Chronic back pain
Low back pain lasting longer than three months is more complex so it’s important not to rely solely on drug treatments to get better. Start with non-drug treatments such as exercise and physiotherapy.
Sometimes you may need the expertise of multiple health professionals, such as GPs, allied health professionals and medical specialists, as there may be many contributing factors to your pain. Some programs combine exercise with psychological approaches such as cognitive behavioural therapy, which is designed to change unhealthy habits of feeling, thinking or behaving.
If pain medicines are required, follow the same principles as for acute low back pain. If opioids are required, you should have a clear plan to wean and cease the opioid, especially if there’s no improvement in pain.
Coming off opioids
Consider coming off opioids if:
- there has not been any meaningful improvement in pain and function within a few days of starting the medicine, even with increased doses
- you have unwanted side effects
- you notice early warning signs for overdose risk such as confusion, slurred speech, or work/family problems related to opioid use.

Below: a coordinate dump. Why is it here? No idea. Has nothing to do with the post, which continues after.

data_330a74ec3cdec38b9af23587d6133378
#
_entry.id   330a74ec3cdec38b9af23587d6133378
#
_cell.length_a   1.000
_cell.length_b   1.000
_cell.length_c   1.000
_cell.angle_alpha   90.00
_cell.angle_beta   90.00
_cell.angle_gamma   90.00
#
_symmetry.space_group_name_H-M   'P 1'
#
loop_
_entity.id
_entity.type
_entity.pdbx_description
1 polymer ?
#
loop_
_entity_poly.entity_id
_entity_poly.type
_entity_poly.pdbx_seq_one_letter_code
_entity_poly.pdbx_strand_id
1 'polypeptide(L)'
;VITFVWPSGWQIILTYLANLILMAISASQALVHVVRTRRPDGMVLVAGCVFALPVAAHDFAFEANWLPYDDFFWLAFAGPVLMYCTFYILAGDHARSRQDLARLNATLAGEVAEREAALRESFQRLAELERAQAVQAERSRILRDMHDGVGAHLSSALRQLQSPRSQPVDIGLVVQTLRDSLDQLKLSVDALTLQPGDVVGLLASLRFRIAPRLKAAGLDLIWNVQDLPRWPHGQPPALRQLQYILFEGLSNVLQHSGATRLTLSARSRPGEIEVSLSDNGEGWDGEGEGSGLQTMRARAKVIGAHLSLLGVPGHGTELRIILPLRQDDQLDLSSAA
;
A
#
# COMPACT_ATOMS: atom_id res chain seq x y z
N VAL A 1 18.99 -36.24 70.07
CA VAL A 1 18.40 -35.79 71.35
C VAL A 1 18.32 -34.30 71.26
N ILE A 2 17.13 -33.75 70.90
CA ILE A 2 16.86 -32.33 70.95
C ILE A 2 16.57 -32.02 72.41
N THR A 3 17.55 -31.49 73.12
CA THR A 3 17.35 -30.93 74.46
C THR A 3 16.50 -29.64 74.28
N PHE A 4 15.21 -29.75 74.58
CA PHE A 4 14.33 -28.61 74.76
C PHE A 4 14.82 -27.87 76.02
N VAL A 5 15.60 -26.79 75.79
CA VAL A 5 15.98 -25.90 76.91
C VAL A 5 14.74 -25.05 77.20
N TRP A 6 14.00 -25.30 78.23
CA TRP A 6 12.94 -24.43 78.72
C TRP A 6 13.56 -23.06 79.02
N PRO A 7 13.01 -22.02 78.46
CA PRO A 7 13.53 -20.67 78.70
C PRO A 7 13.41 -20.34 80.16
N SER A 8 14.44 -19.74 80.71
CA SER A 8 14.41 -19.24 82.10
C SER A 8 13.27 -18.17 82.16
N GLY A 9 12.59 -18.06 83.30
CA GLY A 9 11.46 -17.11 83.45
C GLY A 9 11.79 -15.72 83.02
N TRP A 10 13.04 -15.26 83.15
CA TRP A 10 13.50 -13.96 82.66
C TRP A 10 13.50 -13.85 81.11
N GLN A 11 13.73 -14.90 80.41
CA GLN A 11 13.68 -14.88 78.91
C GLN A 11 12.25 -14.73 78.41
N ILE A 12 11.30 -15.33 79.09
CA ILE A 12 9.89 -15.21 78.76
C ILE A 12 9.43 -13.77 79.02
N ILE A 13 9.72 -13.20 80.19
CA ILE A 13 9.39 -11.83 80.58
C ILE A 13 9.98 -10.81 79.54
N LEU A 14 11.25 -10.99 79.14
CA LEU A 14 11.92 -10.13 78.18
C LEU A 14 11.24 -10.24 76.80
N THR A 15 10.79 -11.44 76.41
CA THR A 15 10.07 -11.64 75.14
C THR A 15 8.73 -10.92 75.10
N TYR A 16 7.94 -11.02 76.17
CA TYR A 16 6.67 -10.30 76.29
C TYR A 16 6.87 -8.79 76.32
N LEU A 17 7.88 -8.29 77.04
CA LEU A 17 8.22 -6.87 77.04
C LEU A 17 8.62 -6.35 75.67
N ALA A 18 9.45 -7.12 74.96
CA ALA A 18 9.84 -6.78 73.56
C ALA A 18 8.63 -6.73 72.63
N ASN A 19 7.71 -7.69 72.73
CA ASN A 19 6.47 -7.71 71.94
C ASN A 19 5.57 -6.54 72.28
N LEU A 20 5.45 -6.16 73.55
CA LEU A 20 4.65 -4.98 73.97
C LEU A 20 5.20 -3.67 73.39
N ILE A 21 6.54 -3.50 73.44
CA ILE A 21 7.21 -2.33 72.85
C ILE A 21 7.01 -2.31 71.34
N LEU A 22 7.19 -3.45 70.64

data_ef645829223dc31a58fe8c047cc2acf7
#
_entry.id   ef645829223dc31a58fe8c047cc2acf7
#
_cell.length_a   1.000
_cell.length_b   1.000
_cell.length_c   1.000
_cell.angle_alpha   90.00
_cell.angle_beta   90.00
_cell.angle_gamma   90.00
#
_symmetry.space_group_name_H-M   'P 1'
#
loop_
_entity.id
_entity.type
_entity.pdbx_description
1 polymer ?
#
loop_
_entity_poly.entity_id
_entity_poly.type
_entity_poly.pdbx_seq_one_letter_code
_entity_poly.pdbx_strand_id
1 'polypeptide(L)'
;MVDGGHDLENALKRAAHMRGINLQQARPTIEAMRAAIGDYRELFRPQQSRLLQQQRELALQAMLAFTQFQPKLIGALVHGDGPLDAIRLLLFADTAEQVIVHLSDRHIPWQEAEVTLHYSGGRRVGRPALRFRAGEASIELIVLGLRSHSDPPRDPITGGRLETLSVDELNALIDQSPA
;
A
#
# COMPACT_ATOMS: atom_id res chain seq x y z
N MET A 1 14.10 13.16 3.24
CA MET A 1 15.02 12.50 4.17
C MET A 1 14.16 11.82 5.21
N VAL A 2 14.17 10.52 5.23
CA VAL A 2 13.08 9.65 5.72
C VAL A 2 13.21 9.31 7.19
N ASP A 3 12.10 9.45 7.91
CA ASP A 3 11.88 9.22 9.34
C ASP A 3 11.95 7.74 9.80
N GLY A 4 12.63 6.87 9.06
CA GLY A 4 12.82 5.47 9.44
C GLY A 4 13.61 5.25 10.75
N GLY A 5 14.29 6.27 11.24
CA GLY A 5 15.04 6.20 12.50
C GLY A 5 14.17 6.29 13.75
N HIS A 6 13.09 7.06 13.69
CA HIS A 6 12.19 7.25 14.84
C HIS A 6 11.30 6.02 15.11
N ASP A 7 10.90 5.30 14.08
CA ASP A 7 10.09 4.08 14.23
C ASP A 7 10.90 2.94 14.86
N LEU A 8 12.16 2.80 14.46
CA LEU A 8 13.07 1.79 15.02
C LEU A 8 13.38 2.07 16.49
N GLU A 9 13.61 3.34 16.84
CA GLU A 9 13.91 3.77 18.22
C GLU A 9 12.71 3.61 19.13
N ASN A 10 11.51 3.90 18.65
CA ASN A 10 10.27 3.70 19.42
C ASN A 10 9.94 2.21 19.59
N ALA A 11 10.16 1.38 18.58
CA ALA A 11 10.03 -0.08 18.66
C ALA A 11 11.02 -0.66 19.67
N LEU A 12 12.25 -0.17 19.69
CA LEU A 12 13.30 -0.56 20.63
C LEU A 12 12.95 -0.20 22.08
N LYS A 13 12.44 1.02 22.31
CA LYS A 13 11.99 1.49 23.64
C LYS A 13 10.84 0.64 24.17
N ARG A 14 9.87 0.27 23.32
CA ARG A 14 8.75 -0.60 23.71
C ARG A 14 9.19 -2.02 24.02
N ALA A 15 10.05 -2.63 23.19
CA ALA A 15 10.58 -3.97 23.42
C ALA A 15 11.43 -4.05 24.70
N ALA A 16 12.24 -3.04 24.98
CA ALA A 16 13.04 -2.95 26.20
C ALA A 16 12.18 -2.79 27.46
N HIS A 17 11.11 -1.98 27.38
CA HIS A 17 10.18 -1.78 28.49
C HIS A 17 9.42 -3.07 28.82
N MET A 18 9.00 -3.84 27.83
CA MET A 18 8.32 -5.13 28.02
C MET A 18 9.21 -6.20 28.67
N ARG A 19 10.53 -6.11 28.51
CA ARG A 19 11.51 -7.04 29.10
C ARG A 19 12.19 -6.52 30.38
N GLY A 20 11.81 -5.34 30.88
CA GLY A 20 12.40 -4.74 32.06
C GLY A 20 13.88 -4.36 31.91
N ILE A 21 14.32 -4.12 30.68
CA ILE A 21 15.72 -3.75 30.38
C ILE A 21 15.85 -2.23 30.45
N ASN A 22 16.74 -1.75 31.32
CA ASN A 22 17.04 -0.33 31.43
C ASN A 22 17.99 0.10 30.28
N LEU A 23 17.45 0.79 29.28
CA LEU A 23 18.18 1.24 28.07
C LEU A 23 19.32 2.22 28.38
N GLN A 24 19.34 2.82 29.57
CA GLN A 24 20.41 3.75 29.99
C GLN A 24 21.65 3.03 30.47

If you have been taking an opioid for some time, it may not be a good idea to stop the medicines suddenly due to potential withdrawal effects. Your doctor can help you to come off the medicines gradually, as well as arrange referrals to other support services if needed.
Long-term care plans may involve opioid substitution programs such as the methadone program, which aim to stabilise the dependency. These programs are offered in some community pharmacies and hospitals. Your doctor will usually be able to coordinate a care pathway suitable for you.
The journey toward stopping these medicines is challenging, but not impossible. Be assured many people experience improved function, without worsening pain while coming off opioids.
Christine Lin receives funding from The National Health and Medical Research Council (NHMRC), Australia, for a Career Development Fellowship and a project grant investigating the effects of opioid medicines in people with acute spinal pain. She has previously received NHMRC funding for salary and other project grant support, as well as in-kind support from Pfizer Australia for a trial on pregabalin for sciatica. However she has retained full autonomy in the conception, design, conduct and reporting of her research.
Stephanie Mathieson receives fellowship support from a National Health and Medical Research Council (NHMRC) program grant (#AP1113532) which investigates using healthcare wisely, and reducing inappropriate use of tests and treatments.
Christina Abdel Shaheed does not work for, consult, own shares in or receive funding from any company or organisation that would benefit from this article, and has disclosed no relevant affiliations beyond their academic appointment.
Authors: Christine Lin, Principal Research Fellow and Associate Professor, University of Sydney